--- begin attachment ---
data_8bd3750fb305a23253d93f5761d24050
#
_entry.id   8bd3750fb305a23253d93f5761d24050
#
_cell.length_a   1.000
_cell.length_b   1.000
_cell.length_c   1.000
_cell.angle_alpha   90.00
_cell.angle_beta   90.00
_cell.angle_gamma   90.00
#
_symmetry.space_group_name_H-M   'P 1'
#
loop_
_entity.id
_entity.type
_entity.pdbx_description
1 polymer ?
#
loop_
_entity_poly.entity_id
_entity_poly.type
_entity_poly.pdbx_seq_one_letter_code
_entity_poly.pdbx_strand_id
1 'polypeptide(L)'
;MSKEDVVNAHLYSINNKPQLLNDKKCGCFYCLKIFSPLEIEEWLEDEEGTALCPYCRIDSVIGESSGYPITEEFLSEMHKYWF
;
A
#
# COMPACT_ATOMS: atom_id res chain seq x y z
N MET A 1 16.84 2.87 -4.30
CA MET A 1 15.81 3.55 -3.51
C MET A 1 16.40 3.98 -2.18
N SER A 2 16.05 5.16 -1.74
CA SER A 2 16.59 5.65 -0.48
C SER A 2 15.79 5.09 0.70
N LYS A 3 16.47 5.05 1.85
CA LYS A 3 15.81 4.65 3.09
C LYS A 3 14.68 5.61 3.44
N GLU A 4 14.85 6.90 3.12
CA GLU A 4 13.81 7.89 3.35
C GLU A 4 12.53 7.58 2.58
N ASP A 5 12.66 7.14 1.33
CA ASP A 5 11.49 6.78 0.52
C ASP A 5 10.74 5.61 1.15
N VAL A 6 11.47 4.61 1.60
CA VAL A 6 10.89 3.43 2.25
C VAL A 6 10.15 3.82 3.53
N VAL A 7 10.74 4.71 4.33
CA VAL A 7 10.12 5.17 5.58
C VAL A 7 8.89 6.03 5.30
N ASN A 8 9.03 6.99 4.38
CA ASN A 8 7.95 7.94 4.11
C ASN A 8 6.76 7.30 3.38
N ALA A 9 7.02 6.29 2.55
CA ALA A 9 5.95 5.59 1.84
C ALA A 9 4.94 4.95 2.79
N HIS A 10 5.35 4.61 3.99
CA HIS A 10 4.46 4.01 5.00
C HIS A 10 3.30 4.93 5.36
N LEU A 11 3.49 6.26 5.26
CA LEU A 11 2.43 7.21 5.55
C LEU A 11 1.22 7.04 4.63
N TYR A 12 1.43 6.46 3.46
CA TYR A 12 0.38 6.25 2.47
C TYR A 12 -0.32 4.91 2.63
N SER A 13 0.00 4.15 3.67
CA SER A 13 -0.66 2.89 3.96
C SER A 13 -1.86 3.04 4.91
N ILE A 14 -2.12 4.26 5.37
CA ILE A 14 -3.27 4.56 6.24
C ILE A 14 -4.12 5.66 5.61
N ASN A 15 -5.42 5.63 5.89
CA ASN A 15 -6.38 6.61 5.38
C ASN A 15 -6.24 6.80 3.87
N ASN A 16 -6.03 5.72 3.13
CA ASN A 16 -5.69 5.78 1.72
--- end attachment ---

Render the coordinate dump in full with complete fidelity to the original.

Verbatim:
data_8bd3750fb305a23253d93f5761d24050
#
_entry.id   8bd3750fb305a23253d93f5761d24050
#
_cell.length_a   1.000
_cell.length_b   1.000
_cell.length_c   1.000
_cell.angle_alpha   90.00
_cell.angle_beta   90.00
_cell.angle_gamma   90.00
#
_symmetry.space_group_name_H-M   'P 1'
#
loop_
_entity.id
_entity.type
_entity.pdbx_description
1 polymer ?
#
loop_
_entity_poly.entity_id
_entity_poly.type
_entity_poly.pdbx_seq_one_letter_code
_entity_poly.pdbx_strand_id
1 'polypeptide(L)'
;MSKEDVVNAHLYSINNKPQLLNDKKCGCFYCLKIFSPLEIEEWLEDEEGTALCPYCRIDSVIGESSGYPITEEFLSEMHKYWF
;
A
#
# COMPACT_ATOMS: atom_id res chain seq x y z
N MET A 1 16.84 2.87 -4.30
CA MET A 1 15.81 3.55 -3.51
C MET A 1 16.40 3.98 -2.18
N SER A 2 16.05 5.16 -1.74
CA SER A 2 16.59 5.65 -0.48
C SER A 2 15.79 5.09 0.70
N LYS A 3 16.47 5.05 1.85
CA LYS A 3 15.81 4.65 3.09
C LYS A 3 14.68 5.61 3.44
N GLU A 4 14.85 6.90 3.12
CA GLU A 4 13.81 7.89 3.35
C GLU A 4 12.53 7.58 2.58
N ASP A 5 12.66 7.14 1.33
CA ASP A 5 11.49 6.78 0.52
C ASP A 5 10.74 5.61 1.15
N VAL A 6 11.47 4.61 1.60
CA VAL A 6 10.89 3.43 2.25
C VAL A 6 10.15 3.82 3.53
N VAL A 7 10.74 4.71 4.33
CA VAL A 7 10.12 5.17 5.58
C VAL A 7 8.89 6.03 5.30
N ASN A 8 9.03 6.99 4.38
CA ASN A 8 7.95 7.94 4.11
C ASN A 8 6.76 7.30 3.38
N ALA A 9 7.02 6.29 2.55
CA ALA A 9 5.95 5.59 1.84
C ALA A 9 4.94 4.95 2.79
N HIS A 10 5.35 4.61 3.99
CA HIS A 10 4.46 4.01 5.00
C HIS A 10 3.30 4.93 5.36
N LEU A 11 3.49 6.26 5.26
CA LEU A 11 2.43 7.21 5.55
C LEU A 11 1.22 7.04 4.63
N TYR A 12 1.43 6.46 3.46
CA TYR A 12 0.38 6.25 2.47
C TYR A 12 -0.32 4.91 2.63
N SER A 13 0.00 4.15 3.67
CA SER A 13 -0.66 2.89 3.96
C SER A 13 -1.86 3.04 4.91
N ILE A 14 -2.12 4.26 5.37
CA ILE A 14 -3.27 4.56 6.24
C ILE A 14 -4.12 5.66 5.61
N ASN A 15 -5.42 5.63 5.89
CA ASN A 15 -6.38 6.61 5.38
C ASN A 15 -6.24 6.80 3.87
N ASN A 16 -6.03 5.72 3.13
CA ASN A 16 -5.69 5.78 1.72